March 22, 2011

Most Are Attentive to News About Disaster in Japan

Public Focuses on Crisis at Nuclear Plants

Summary of Findings

News about the aftermath of the deadly earthquake and tsunami in Japan dominated the public’s news interest and media coverage last week. The crisis at Japan’s nuclear plants – far more than other aspects of the story – captured the most public interest.

Fully 57% say they followed news about the aftermath of the March 11 earthquake and tsunami most closely last week, according to the latest News Interest Index survey conducted March 17-20 among 1,004 adults. Looking at another measure, 55% say they followed news about the catastrophe very closely. That is close to the 60% that said they very closely followed news about the earthquake in Haiti in January 2010 shortly after it struck that impoverished Caribbean nation.

News about the disaster – most of which centered on the crisis at the damaged nuclear power plants – accounted for 57% of coverage for the week, according to the Pew Research Center’s Project for Excellence in Journalism (PEJ). That makes this one of the most covered stories since PEJ started its weekly analysis four years ago. Late in the week, another major international story – preparations for and the start of a military campaign by the U.S. and allies against Moammar Gadhafi’s forces in Libya –drew heavy coverage, according to PEJ.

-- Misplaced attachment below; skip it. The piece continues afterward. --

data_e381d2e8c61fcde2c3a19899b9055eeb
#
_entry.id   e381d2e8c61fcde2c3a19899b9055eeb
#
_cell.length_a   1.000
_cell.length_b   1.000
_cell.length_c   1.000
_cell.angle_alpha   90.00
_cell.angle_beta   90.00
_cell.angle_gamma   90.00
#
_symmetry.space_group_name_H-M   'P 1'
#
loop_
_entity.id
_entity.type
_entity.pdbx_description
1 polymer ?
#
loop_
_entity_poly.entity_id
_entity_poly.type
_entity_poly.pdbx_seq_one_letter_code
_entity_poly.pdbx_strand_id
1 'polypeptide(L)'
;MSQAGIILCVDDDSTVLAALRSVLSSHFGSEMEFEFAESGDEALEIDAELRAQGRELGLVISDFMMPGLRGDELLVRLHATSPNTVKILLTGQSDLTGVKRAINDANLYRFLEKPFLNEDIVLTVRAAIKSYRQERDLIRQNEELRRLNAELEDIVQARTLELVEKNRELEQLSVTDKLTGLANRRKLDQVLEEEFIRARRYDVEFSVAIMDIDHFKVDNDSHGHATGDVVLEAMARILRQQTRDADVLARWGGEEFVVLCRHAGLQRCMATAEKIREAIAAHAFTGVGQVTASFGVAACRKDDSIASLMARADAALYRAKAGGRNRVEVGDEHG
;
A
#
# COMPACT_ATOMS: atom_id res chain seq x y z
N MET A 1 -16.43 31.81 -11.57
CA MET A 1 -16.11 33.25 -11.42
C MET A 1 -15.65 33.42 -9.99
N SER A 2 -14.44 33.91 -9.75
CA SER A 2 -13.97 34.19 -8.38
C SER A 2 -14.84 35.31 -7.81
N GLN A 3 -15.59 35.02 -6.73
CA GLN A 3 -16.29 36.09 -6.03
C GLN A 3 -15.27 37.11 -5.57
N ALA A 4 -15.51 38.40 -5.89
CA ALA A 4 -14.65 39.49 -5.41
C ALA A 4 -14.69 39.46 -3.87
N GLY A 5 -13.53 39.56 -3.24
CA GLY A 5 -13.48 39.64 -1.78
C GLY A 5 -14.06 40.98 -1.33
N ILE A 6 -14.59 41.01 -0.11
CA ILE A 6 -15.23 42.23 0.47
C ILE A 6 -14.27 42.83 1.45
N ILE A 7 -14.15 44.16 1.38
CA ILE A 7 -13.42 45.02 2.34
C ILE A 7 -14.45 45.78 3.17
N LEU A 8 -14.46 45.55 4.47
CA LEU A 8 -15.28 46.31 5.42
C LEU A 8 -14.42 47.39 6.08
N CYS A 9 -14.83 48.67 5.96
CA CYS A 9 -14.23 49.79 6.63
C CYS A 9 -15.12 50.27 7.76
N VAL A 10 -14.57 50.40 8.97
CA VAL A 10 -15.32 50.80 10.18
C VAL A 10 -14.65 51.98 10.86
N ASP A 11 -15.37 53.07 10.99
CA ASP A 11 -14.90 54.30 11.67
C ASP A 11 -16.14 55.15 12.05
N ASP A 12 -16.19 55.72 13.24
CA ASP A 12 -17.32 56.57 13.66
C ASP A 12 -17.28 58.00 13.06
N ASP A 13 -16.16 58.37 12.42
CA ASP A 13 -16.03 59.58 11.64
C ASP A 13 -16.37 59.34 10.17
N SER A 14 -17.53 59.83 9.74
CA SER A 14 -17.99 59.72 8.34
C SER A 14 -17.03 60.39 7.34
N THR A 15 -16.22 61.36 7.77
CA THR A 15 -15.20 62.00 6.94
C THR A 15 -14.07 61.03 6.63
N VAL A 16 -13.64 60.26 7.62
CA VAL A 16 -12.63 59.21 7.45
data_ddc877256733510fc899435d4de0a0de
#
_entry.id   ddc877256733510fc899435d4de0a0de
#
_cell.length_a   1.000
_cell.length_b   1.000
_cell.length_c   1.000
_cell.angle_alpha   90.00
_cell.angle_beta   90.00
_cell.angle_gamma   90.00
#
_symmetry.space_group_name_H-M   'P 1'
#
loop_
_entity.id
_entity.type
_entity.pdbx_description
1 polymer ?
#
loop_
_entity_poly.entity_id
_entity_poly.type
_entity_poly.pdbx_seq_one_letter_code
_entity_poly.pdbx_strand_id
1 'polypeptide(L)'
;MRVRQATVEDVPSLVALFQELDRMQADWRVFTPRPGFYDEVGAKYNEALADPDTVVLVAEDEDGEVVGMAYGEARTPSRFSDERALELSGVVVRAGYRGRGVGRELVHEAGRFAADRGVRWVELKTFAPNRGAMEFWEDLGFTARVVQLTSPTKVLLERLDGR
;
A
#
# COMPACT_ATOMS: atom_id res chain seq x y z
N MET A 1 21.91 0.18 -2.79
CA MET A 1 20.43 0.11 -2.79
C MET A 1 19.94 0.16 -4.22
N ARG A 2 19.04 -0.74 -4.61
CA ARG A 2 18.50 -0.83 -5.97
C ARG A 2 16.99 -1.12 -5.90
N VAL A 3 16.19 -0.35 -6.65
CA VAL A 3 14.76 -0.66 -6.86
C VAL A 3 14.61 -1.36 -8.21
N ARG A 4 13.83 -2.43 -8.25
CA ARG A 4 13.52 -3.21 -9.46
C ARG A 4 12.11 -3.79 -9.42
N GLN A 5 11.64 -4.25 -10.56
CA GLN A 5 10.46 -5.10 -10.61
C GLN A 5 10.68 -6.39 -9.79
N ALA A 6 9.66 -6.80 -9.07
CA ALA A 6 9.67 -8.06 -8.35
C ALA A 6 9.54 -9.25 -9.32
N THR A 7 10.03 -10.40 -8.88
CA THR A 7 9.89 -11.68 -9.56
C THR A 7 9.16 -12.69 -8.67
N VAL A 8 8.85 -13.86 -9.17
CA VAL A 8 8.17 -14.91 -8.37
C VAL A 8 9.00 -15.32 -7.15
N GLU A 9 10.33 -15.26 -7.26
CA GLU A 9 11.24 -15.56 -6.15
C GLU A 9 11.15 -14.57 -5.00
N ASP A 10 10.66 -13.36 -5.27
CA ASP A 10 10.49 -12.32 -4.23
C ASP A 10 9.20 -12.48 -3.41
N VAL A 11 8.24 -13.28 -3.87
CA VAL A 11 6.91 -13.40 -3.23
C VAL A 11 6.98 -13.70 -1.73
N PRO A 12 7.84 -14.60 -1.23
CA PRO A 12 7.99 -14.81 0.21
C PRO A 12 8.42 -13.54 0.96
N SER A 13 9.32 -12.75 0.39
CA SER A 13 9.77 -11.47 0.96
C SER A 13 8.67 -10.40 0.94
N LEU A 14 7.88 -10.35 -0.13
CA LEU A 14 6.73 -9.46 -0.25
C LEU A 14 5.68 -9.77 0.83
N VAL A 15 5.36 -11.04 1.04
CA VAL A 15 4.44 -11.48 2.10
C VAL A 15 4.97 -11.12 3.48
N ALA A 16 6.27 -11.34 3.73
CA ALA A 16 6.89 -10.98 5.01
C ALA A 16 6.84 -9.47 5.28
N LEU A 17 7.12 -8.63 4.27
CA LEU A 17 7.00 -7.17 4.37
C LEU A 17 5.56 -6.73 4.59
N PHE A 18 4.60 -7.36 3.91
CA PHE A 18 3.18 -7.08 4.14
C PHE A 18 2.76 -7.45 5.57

Asked about which aspect of the Japan crisis they tracked most closely, 51% cite news about the damaged nuclear plants. Only 23% say they most closely followed news about the extent of the damage and relief efforts more generally and 11% say they followed news about the economic impact of the disaster most closely.

The nuclear emergency dominated news coverage as well. Fully 71% of all coverage of the Japan disaster was devoted to the damage to the country’s nuclear facilities, according to PEJ.

Donations to Relief Efforts